Geoff Harcourt Born 1931

Major contributions to the understanding of the ideas of Keynes, Joan Robinson and other Cambridge economists
Made important contributions to Post Keynesian and post Kaleckian theory
Paper entitled “A two-sector model of the distribution of income and the level of employment in the short-run” which is reprinted in The Social Science Imperialists: Selected Essays of G.C. Harcourt (1965)
Interests include all aspects of political economy
Readings in the Concept and Measurement of Income. Cambridge: Cambridge University Press (1969)
Some Cambridge Controversies in the Theory of Capital. Cambridge: Cambridge University Press (1972)
The Social Science Imperialists: Selected Essays. London: Routledge (1982)
Professor Emeritus, University of Adelaide (1988)
Capitalism, Socialism and Post-Keynesianism. Selected Essays of G.C. Harcourt. Cheltenham, Glos: Edward Elgar (1995)
Emeritus Reader in the History of Economic Theory (1998)
50 Years a Keynesian and Other Essays. London: Palgrave (2001)
Richard Kahn 10 August 1905 – 6 June 1989

•Worked at Faculty of Economics and Politics, King’s College (1933)
•Made a Commander of the Order of the British Empire (1946)
•Became Director of Studies for economics students at King's (1947)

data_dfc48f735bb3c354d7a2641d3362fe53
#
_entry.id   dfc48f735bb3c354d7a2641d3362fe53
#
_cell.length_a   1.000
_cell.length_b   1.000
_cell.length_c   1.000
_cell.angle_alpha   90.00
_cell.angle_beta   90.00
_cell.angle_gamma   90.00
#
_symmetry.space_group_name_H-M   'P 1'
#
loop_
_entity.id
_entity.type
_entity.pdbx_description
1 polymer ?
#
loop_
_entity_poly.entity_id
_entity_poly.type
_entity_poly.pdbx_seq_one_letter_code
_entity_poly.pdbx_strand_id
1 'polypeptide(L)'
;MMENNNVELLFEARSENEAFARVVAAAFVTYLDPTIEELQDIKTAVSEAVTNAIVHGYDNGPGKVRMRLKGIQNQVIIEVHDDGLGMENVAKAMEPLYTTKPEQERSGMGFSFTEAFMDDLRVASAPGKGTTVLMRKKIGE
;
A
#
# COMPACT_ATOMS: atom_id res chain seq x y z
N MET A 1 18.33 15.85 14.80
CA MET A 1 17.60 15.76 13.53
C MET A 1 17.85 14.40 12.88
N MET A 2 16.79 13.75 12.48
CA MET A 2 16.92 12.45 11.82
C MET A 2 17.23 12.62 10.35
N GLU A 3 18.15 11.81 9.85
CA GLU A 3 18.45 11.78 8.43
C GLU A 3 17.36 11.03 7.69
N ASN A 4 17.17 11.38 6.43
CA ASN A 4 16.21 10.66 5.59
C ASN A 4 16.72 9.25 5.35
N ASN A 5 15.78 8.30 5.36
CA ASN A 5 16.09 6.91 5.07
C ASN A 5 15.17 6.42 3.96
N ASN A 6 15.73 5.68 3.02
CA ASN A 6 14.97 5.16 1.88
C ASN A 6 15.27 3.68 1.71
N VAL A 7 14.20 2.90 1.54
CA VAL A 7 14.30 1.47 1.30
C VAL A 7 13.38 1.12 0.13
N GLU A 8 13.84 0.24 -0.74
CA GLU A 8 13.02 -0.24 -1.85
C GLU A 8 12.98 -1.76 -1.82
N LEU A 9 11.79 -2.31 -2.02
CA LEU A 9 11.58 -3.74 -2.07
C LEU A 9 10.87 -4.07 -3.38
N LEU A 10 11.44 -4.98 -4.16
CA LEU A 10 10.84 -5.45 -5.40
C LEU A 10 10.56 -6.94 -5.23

•Most notable contribution to economics was his principle of the multiplier
•The multiplier is the relation between the increase in aggregate expenditure and the increase in net national product (output). It is the increase in aggregate expenditure (for example government spending) that causes the increase in output (or income) Alfred Eichner (March 23, 1938 - February 10, 1988)

•Asserted that prices are not set through supply and demand but rather through mark-up pricing
•Historian of culture and of economics
•The Troublesome Presence: The American Democracy and the Negro (1964) Nicholas Kaldor (May 12, 1908 – September 30, 1986)

"Compensation" criteria called Kaldor-Hicks efficiency for welfare comparisons (1939)
Derived the famous cobweb model
Argued that there were certain regularities that are observable as far as economic growth is concerned (Kaldor's growth laws)
Causes of the Slow Rate of Economic Growth in the UK (1966)
The Role of Increasing Returns, Technical Progress and Cumulative Causation (1981, Economie Appliquee)
The Scourge of Monetarism (1982)
The Role of Commodity Prices in Economic Recovery (1983, Lloyds Bank Review)
Keynesian Economics After Fifty Years, (1983)